Work should be fulfilling, whether you're writing music, building a transmission, or flipping burgers. I think masculine guys have a natural adversity to comfort; it makes us docile and miserable. Just like you need to give yourself new challenges at the gym, so it is with work. Time to strike out on your own buddy.


RE: I feel no reward from work - TheBulldozer - 03-23-2014 08:29 PM

Sonsowey,

We should grab that drink soon. Perhaps break will be a good time.


RE: I feel no reward from work - poutsara - 03-24-2014 02:07 AM

(03-23-2014 11:06 AM)Sonsowey Wrote:  Many people here seem to feel that working hard at a job is a masculine thing that is rewarding in and of itself, like going to the gym or something....

Do most of you actually feel accomplished and happy with yourselves after a hard day at the office, or after completing some big project at you job?

My advice might not be the most common here. But, you need to have a job/career/business that you LIKE doing in the long run. Unless you can run something where you only work a very limited amount of time and the rest is free time, or retire early, you will be depressed unless you actually like what you do. It's too much time to spend on something you hate.

For any job, there are many parts. One part is what actually makes you the money - it's necessary. One part of it is what really gets you up in the morning, and one part is what you can build from it - some kind of legacy.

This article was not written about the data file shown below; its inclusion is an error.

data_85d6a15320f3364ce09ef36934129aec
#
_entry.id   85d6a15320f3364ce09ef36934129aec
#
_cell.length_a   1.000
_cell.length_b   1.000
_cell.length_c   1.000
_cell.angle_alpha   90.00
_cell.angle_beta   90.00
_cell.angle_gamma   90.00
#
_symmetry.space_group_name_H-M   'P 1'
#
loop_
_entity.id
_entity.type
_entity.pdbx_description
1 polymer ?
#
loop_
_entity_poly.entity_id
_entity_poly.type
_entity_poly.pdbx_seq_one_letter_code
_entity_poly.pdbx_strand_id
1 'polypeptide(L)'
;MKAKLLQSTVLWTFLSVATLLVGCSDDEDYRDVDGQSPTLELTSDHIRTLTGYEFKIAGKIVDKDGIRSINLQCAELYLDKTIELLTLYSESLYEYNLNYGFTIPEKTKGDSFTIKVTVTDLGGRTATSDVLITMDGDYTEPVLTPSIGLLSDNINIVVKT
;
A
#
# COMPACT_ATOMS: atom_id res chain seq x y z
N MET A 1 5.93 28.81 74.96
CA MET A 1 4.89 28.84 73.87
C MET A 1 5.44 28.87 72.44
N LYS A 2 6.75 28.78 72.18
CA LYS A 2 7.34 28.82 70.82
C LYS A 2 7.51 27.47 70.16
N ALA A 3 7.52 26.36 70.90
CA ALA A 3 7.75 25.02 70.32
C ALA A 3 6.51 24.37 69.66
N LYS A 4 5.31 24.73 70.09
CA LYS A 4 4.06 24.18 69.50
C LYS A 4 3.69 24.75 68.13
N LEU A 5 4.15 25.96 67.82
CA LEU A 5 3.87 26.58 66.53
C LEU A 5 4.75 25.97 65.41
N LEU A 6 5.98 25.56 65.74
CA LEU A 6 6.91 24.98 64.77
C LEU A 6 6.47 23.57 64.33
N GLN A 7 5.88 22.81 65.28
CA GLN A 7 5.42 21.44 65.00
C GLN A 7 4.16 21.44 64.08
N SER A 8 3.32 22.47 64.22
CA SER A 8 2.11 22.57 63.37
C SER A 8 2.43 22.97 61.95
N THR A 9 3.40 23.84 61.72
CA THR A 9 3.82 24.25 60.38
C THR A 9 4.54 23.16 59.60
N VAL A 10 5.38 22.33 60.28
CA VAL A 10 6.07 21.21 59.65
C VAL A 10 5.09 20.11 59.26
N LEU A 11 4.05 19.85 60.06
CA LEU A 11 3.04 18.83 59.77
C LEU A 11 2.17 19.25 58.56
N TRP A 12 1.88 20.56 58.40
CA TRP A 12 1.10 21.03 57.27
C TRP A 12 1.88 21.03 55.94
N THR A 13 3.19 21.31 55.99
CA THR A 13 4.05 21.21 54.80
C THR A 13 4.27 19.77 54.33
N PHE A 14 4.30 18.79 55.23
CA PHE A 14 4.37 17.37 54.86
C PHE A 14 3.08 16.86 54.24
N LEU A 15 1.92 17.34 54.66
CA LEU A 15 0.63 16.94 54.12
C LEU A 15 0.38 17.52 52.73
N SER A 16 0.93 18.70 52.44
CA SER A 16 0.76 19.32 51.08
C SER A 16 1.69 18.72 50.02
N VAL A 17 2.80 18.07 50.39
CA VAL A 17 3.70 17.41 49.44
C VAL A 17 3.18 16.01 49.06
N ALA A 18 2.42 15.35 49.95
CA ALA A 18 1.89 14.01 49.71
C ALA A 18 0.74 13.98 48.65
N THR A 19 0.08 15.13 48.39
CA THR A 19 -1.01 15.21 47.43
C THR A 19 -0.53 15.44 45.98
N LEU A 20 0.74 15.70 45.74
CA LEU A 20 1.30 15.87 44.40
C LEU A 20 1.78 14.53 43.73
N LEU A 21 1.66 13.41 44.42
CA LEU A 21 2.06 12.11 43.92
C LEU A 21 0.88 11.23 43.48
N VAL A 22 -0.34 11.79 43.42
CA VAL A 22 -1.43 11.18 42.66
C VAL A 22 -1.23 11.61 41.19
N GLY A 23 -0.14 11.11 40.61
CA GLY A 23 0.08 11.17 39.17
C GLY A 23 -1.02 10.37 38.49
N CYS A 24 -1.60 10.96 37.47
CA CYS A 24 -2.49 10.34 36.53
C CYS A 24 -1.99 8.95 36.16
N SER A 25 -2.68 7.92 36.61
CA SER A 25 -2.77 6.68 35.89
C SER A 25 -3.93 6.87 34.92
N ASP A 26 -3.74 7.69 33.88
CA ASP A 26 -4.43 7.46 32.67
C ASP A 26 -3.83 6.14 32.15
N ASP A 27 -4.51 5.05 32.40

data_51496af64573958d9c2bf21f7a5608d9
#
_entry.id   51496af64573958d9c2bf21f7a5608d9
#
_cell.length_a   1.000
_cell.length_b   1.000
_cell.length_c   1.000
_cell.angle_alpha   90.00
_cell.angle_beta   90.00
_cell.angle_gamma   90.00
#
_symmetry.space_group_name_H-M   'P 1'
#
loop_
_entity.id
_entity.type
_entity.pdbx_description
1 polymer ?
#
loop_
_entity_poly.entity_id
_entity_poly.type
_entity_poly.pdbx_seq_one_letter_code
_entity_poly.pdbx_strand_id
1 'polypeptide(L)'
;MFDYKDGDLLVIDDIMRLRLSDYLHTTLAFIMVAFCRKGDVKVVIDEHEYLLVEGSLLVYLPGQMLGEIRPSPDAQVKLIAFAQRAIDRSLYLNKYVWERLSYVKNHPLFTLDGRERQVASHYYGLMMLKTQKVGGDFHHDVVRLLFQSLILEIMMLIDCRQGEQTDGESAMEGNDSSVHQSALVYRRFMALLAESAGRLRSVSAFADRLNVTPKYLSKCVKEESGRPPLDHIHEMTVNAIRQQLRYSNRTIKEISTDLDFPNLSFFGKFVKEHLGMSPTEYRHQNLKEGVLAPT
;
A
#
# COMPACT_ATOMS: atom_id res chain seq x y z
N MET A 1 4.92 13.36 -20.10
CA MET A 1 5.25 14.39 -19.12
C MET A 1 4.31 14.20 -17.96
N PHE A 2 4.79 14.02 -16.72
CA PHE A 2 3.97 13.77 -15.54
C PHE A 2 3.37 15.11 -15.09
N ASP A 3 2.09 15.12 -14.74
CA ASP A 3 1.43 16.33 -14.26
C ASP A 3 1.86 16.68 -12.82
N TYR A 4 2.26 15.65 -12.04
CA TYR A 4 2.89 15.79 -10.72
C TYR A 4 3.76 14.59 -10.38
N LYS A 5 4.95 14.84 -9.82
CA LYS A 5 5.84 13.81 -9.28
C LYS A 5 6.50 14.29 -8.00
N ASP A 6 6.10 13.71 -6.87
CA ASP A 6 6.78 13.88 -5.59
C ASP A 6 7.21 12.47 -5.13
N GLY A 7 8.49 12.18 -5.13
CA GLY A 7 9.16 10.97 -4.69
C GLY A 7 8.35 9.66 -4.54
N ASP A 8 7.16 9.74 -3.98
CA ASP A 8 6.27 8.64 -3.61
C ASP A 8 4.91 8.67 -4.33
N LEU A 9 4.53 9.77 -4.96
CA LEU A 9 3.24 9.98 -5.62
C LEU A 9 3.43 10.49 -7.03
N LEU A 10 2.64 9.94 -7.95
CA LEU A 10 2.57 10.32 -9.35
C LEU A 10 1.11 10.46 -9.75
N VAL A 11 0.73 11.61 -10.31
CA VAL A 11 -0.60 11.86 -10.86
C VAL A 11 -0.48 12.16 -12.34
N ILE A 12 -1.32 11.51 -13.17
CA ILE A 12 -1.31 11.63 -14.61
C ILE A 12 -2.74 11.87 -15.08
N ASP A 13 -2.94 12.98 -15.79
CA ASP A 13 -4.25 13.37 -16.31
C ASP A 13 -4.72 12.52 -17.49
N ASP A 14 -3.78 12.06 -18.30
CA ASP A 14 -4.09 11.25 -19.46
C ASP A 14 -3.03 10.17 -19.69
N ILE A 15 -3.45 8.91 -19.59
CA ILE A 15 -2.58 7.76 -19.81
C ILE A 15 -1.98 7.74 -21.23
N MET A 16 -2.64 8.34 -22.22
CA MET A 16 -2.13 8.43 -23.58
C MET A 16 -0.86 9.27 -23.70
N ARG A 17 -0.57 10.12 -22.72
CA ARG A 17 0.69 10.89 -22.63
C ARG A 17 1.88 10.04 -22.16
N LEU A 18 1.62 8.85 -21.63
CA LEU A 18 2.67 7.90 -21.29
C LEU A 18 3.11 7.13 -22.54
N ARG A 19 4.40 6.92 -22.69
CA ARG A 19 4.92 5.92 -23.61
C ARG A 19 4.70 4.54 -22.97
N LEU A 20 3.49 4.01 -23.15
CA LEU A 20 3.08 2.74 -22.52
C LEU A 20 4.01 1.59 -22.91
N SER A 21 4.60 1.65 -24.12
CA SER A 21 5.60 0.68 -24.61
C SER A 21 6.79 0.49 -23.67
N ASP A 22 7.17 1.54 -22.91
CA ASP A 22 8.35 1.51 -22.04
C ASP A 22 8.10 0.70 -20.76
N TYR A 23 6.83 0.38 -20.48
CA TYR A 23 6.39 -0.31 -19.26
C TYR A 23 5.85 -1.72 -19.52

For me, I do feel good after work. I don't mind getting up to go, and I can see long term satisfaction from it into the future. If you don't then start planning an exit!


RE: I feel no reward from work - PompeyChris - 03-24-2014 02:25 AM

(03-23-2014 03:51 PM)cardguy Wrote:  I actually have my dream job. Not kidding. I get to sit around doing fuck all but shoot the breeze and read books. If I could - I would do it for the rest of my life.

But I still hate it - I just hate having my week mapped out and shit like that.

Also - I am not a morning person - so I guess that is a big part of it. And I find it tiring being around people for long periods of time.

There is a lot more to work than just the job itself.

Why don't you do your dream job for yourself?

You set the hours...

Your satisfaction is in direct correlation with your level of work.


RE: I feel no reward from work - cardguy - 03-24-2014 07:24 AM

I am employed in a department which has too many people for the amount of work that needs doing.

So - it is only my dream job in the sense I can do what I want (mainly read).

I am going to ride out that gig until management find out we don't have enough work to do. Has been nearly ten years now. lol


RE: I feel no reward from work - testos111 - 03-24-2014 08:20 AM

To feel rewarded, you have to fix two criteria:

1. You are working for yourself.

2. You enjoy the process or the activities that you are doing. I'm saying enjoy because it isn't possible to madly be in love with them every time. No matter what you start, there will be some part of it that won't really feel too exhilarating to execute. But overall, it should not be something you hate.

For instance, many people start nerdy software companies even though their love might be sports or hospitality or something that they feel they are more aligned towards. But they won't follow it because opening up a nerdy company seems to be the "real" entrepreneurship somehow.

I really advise people to get their hands on a books called The Monk or the Riddle. One of the best books about entrepreneurship that is out there.

I do freelancing for clients and at night work on my blogs. I like the former and love the latter. The plan is to gradually do only the latter. So this whole endeavor excites me.